Nathaniel Sugerman Memorial Award
The Nathaniel H. Sugerman Memorial Award was established in 1992 to commemorate the enduring efforts of Nat Sugerman (1922–1991) in founding, nurturing, and supporting the Society of Vacuum Coaters (SVC). Nat founded Providence Metallizing Company in 1951 and was a Charter Founder of the SVC and Corporate Sponsor Founder.
“...he thoroughly believed in the SVC and how pleased and proud he would now be to see what a great organization it has become.”
The purpose of the Nathaniel Sugerman Memorial Award is to encourage and recognize distinguished achievement in one or more of the following endeavors:
For distinguished services to SVC
For noteworthy educational contributions to the vacuum and/or vacuum coating industry
For outstanding technical achievement
For creative innovation in the development of a product or process pertaining to the vacuum industry
SVC Members are invited to submit worthy nominees to be considered as a recipient of the Nathaniel H. Sugerman Award to the SVC Awards Committee. Please forward appropriate information to the Acting Awards Committee Chair, Don McClure.
Active members of the SVC Awards Committee and employees or contractors of the SVC are not eligible for the Mentor or Sugerman awards.
The Nathaniel H. Sugerman Memorial Award has honored the following individuals:
2018 – Dr. Joe Greene, University of Illinois / Linköping University / National Taiwan University
2017 – Gerald G. (Gary) Henderson, Telemark
2016 – André Anders, Lawrence Berkeley National Laboratory
2015 – James W. (Jim) Seeser, JDS Uniphase (retired)
2014 – Rolf Illsley, Optical Coating Laboratory, Inc. (retired) Now Optical Security and Performance Products, JDSU
2013 – Johannes Strümpfel, VON ARDENNE GmbH
2012 – Clark I. Bright, 3M Company
2011 – William D. Sproul, Reactive Sputtering, Inc.
2010 – Peter Martin, Columbia Basin Thin Film Solutions LLC
2009 – David A. Glocker, Isoflux Incorporated
2008 – Günter Bräuer, Fraunhofer Institute for Surface Engineering and Thin Films (IST)
2007 – Donald M. Mattox, Management Plus, Inc.
2006 – Carlo Misiano, Romana Film Sottili SRL
2005 – J.A. (George) Dobrowolski, National Research Council of Canada (NRCC) (1931-2013)
2004 – Donald J. McClure, 3M Corporate Materials Research Laboratory
2003 – John Fenn, Jr., Bekaert Specialty Films
2002 – H. Angus Macleod, Thin Film Center, Inc.
2001 – Robert Cormia, Southwall Technologies, Inc.
2000 – Peter R. Denton, Denton Vacuum, LLC
1999 – Ernst K. Hartwig, EKH Consulting
1998 – Peter J. Clarke, Sputtered Films, Inc. (1931–2002)
1997 – Alan Plaisted, Soleras Ltd.
1996 – Dale Missimer, Polycold Systems International
1995 – Richard A. Denton, Denton Vacuum, Inc. (1914–2003)
1994 – Marsbed Hablanian, Varian Vacuum Products, Inc.
1993 – Hugh R. Smith, Jr., Industrial Vacuum Engineering (1921–2000)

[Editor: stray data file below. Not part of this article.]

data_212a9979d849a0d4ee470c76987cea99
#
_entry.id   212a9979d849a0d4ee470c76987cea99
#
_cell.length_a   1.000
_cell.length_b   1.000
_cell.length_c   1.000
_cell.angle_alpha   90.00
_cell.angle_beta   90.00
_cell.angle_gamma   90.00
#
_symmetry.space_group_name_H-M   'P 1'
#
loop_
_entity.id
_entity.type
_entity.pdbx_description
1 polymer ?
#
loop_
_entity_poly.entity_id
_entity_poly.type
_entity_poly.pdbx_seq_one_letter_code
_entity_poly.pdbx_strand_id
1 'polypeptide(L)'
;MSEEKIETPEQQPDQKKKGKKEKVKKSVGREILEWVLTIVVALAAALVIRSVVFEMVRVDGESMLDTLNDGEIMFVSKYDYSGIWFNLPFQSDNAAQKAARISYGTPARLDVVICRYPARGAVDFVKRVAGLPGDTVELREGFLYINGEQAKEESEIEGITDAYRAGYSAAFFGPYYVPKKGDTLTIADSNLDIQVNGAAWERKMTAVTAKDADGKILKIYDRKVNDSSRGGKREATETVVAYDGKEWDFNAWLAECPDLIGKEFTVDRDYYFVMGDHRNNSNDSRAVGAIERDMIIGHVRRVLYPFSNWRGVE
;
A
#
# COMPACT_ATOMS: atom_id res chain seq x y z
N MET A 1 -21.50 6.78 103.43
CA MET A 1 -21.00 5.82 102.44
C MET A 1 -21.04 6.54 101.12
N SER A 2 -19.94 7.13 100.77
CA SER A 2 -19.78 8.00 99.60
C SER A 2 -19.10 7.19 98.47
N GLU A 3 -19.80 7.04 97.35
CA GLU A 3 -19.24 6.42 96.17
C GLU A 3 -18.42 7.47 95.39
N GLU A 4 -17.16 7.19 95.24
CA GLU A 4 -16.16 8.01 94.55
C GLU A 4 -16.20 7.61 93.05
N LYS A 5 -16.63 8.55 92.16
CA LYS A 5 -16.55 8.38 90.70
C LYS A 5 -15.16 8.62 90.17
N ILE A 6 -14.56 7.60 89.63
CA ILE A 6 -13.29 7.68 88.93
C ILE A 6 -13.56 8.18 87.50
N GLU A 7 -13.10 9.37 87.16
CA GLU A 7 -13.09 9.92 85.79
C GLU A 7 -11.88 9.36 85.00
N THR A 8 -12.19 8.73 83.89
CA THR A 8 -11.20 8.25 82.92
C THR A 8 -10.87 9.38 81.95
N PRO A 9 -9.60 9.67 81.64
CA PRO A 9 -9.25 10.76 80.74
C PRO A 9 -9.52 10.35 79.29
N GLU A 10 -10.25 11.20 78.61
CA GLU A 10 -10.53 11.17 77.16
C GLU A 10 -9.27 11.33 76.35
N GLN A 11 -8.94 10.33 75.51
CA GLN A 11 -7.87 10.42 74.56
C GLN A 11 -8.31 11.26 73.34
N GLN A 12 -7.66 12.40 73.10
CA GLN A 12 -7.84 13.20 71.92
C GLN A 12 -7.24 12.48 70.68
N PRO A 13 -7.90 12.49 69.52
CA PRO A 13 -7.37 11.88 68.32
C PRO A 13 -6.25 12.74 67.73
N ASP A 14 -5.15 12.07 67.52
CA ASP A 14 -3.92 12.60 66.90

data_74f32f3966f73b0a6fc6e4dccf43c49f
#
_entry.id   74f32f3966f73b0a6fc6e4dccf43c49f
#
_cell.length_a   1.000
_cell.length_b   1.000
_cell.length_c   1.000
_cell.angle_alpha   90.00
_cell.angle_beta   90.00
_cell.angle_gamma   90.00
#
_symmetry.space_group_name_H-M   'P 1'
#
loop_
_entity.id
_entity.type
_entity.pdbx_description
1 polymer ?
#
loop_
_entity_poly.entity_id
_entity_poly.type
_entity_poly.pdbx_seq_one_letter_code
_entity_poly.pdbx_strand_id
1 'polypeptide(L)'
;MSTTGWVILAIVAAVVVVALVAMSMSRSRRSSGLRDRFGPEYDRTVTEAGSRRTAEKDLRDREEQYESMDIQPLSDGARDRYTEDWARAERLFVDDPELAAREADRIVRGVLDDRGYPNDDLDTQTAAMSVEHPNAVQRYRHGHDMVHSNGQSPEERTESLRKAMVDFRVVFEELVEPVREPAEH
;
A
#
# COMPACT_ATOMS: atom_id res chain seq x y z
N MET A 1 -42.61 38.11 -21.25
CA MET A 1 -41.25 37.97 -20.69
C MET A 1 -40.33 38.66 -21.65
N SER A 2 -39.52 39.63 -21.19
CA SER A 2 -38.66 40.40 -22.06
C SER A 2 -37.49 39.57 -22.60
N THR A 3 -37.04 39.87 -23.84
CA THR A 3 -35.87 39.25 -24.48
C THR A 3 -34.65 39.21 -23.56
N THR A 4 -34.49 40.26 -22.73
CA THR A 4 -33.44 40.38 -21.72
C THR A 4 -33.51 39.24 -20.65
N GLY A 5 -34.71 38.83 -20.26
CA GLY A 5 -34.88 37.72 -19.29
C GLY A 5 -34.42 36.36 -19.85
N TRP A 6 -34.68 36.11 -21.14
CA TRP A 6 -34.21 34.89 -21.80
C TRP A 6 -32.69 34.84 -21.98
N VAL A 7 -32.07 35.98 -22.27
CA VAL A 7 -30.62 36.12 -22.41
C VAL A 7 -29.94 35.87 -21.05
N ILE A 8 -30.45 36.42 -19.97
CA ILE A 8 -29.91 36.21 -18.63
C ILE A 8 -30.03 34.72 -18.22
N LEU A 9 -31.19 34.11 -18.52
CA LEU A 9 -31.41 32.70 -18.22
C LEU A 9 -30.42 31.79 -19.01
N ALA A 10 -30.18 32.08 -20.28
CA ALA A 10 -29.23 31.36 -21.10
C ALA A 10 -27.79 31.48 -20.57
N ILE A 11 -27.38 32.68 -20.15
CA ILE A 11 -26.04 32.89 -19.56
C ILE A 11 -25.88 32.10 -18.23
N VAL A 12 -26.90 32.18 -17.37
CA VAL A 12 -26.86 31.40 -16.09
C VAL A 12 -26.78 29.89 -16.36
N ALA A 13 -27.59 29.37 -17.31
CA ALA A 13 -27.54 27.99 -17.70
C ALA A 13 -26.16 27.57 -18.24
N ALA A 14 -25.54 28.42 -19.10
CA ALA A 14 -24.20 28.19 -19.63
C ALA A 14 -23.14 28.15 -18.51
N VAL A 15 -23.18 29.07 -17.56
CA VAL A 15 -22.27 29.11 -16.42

Click on the above names to view profiles of the past recipients.
Joe Greene, University of Illinois / Linköping University / National Taiwan University
For his seminal scientific and educational contributions to the atomistic level understanding of the synthesis of nanostructured vacuum deposited coatings and thin film materials.
Joe Greene is the D.B. Willett Professor of Materials Science and Physics at the University of Illinois, the Tage Erlander Professor of Physics at Linköping University, Sweden, and a Chaired Professor at the National Taiwan University of Science and Technology. Joe receives the 2018 SVC Sugerman Award based on his seminal scientific, technological, and educational contributions in surface science, thin-film growth, and surface/interface engineering. For more than 30 years, he has been an instructor in the SVC Tutorial program, teaching courses on Thin Films, Nanostructures, Sputter Deposition, and Reactive Sputtering, while serving as a mentor and role model for scientists, graduate students, and technologists. Joe has made truly pioneering contributions to the science and technology of thin-films.
The focus of Joe's research has been the development of an atomic-level understanding of adatom/surface interactions during the dynamic process of vapor-phase crystal growth in order to controllably manipulate nanochemistry, nanostructure, and, hence, physical properties. His work has involved nanoscience and film growth by all forms of sputter deposition, solid and gas-source MBE, UHV-CVD, MOCVD, and ALE. Joe has published more than 600 papers and review articles, 28 book chapters, and co-edited 4 books in the general areas of crystal growth, thin-film physics, and surface science. In particular, he uses hyperthermal condensing species and UV photochemistry for probing, as well as stimulating, surface reactions that do not proceed thermally. Joe has presented over 525 invited talks and 150 Plenary Lectures at international meetings.
He is currently Editor-in-Chief of Thin Solid Films and past Editor of CRC Critical Reviews in Solid State and Materials Sciences. Joe is active in the AVS where he has served on the Trustees, twice as a member of the Board of Directors, as President of the society in 1989, and is currently Secretary. He has Chaired the AVS Thin Film and Advanced Surface Engineering Divisions, the IUVSTA Education and Thin Film Committees, and served on the Governing Board of the American Institute of Physics and the Executive Committee of the APS Division of Materials Physics. Joe is currently the US representative to IUVSTA. He is a Fellow of AVS, APS, and MRS, a member of the US national Academy of Engineering and the EU Academy of Sciences.